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Dakota Fanning wows in a white top and a black midi skirt at the premiere of the Hulu documentary series “Mastermind: To Think Like A Killer” in NYC as part of the Tribeca Film Festival

Dakota Fanning looked extremely businesslike on her last red carpet.

The 30-year-old actress – who recently admitted that her former co-star Tom Cruise has given her a pair of shoes for every birthday since filming “War of the Worlds” 19 years ago – sported a stylish monochrome look for the premiere of Hulu docuseries “Mastermind: To Think Like A Killer” in NYC.

The Hulu production premiered on Friday, June 7, at the SVA Theater in New York City as part of the 2024 Tribeca Festival, which began two days earlier.

The talented, experienced actress wowed on the red carpet in a combination of a long black skirt and a cream-colored blouse.

The top had a wrap design at the front and a small bow at the bottom of the waist.

Dakota Fanning looked extremely businesslike on her last red carpet

The 30-year-old actress wore a stylish monochrome look for the premiere of the Hulu docuseries “Mastermind: To Think Like A Killer” in NYC.

The 30-year-old actress wore a stylish monochrome look for the premiere of the Hulu docuseries “Mastermind: To Think Like A Killer” in NYC.

She also wore a pair of black open-toe pumps and her blonde locks were styled long and straight, falling over her chest and back, with a middle parting.

Dakota was executive producer of the project along with her sister Elle Fanning and director Abigail Fuller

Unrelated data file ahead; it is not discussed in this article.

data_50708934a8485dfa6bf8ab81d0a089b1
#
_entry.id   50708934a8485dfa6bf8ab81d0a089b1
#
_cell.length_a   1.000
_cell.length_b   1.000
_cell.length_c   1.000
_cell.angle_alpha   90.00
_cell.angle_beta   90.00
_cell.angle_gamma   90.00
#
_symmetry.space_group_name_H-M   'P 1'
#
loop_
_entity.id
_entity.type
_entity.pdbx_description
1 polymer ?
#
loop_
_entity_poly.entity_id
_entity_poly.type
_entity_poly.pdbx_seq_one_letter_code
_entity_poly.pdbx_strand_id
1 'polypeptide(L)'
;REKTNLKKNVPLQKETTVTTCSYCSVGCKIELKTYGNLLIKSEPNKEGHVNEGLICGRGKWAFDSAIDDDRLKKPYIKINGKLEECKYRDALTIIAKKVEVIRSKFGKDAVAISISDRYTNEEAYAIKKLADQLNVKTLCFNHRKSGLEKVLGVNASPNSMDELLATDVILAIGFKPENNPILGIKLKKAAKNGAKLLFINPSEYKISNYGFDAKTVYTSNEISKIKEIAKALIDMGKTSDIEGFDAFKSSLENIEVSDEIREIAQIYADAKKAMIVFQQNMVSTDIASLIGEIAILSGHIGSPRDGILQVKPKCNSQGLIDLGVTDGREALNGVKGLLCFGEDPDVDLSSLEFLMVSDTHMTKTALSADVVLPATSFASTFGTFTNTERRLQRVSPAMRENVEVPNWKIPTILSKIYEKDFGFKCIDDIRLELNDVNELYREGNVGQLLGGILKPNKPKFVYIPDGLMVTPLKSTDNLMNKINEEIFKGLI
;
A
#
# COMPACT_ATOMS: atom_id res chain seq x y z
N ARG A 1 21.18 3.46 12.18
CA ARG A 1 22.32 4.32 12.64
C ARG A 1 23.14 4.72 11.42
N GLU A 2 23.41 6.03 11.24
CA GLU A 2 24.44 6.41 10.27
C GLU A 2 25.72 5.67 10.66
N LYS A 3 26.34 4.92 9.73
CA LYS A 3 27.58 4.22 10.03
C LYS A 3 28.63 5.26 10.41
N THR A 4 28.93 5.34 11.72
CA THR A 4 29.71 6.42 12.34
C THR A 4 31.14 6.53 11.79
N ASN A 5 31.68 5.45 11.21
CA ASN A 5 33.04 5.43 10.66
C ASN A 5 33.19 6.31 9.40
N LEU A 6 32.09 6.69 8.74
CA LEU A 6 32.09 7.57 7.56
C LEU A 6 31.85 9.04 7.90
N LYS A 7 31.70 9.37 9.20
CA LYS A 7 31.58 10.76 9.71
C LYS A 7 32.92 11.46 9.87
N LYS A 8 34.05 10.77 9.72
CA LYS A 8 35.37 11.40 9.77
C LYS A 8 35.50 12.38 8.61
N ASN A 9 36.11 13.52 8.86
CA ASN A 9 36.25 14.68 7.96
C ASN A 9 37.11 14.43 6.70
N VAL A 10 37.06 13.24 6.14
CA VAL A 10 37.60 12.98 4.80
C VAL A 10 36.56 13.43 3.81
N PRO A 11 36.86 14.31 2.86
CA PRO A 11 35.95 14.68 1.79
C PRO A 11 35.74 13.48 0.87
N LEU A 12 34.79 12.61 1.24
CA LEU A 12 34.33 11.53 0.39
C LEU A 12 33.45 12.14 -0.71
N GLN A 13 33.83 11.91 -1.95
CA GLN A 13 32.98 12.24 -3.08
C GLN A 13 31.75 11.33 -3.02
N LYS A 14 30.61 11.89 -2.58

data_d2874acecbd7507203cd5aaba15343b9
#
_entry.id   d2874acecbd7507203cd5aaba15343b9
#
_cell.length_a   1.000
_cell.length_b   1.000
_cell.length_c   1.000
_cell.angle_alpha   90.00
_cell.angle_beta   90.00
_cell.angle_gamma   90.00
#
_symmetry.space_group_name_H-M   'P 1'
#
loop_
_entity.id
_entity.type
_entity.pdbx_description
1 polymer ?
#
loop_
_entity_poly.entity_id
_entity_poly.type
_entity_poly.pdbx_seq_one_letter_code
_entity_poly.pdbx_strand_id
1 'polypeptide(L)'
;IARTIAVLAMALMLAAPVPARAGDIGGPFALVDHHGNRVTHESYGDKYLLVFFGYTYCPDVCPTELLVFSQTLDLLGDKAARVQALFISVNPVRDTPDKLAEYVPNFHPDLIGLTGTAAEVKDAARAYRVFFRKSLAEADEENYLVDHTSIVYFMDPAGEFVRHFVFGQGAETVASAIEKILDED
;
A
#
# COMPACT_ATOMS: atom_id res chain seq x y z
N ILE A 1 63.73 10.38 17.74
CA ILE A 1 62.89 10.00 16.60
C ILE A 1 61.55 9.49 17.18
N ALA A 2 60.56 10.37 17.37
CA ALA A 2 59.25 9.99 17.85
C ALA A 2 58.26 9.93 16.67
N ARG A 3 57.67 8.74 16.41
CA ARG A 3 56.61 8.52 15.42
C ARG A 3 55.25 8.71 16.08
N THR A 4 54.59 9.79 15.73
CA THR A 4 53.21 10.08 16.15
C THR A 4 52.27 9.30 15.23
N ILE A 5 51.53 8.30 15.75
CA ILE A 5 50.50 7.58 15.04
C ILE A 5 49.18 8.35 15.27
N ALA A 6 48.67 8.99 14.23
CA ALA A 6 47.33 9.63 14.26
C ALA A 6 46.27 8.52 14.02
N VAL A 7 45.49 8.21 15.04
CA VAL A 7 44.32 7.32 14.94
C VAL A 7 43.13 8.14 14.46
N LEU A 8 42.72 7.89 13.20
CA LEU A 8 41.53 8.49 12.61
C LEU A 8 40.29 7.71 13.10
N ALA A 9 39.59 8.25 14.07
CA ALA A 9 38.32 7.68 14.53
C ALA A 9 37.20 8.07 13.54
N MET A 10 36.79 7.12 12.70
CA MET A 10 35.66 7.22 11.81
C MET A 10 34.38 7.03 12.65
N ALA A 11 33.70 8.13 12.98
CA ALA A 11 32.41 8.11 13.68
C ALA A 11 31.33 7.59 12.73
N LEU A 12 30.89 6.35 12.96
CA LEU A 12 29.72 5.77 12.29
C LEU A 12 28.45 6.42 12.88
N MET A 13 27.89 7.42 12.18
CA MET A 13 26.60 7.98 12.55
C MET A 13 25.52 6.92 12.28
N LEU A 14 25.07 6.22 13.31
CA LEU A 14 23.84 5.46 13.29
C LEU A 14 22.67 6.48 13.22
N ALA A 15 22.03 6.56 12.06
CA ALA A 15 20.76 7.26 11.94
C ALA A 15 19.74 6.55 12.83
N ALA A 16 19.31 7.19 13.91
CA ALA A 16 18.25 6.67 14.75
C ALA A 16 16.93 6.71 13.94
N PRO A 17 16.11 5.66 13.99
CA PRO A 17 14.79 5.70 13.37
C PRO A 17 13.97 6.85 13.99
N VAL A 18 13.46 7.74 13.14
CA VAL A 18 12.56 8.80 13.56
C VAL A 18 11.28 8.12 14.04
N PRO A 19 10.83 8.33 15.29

It's a fascinating true crime documentary series about the woman whose crime-solving innovations changed history.

The three-part documentary series focuses on Dr. Ann Burgess, a specialist in the FBI's Behavioral Sciences Division who changed the way agencies investigate serial killings, who was also with the star at the event.

In an effort to find new and innovative ways to stop serial killers, Dr. Burgess adopted the tactic of first learning how to think like a serial killer while simultaneously studying the disturbed psyches of victims and their attackers.

For the Fanning sisters, the docuseries made it possible to create space for “an unknown heroine telling her story for the first time,” according to a statement they shared with Weekly entertainment.

“It is a testament to deep compassion for the victims and their families, a true journey through the lens of the psychology of profiling, and ultimately an electrifying message,” the sisters said in their statement to EW.

“If one person can make such profound changes for the better, who's to say the rest of us can't contribute in the same way to positive cultural change, no matter what field we're in?”

On the red carpet, the talented experienced actress impressed in a combination of a long black skirt and a cream-colored blouse

On the red carpet, the talented experienced actress impressed in a combination of a long black skirt and a cream-colored blouse

The top had a wrap design at the front and a small bow tie along the waist.

The top had a wrap design at the front and a small bow tie along the waist.

She also wore a pair of black open-toe pumps and her blonde locks were cut long and straight, falling over her chest and back with a center parting.

She also wore a pair of black open-toe pumps and her blonde locks were cut long and straight, falling over her chest and back with a center parting.

The couple also mentioned how they were drawn to Dr. Burgess' sense of humor and lightness despite the severity of their intense work.

“That, along with her courage and conviction, made us instant fans,” the Fannings explained, before adding, “She was underestimated, but she persevered until she changed the entire landscape.”

Dr. Burgess, 87, a professor at the William F. Connell School of Nursing at Boston College, was all smiles on the red carpet. Fanning wore black pants and top and a white blazer with black pinstripes.

Fanning and Burgess also took the opportunity to pose with Fuller, and the trio then took a group photo with executive producers Ross M. Dinerstein, Rebecca Evans, Rebecca Halpern, Leslie Chilcott and Dani Sloane.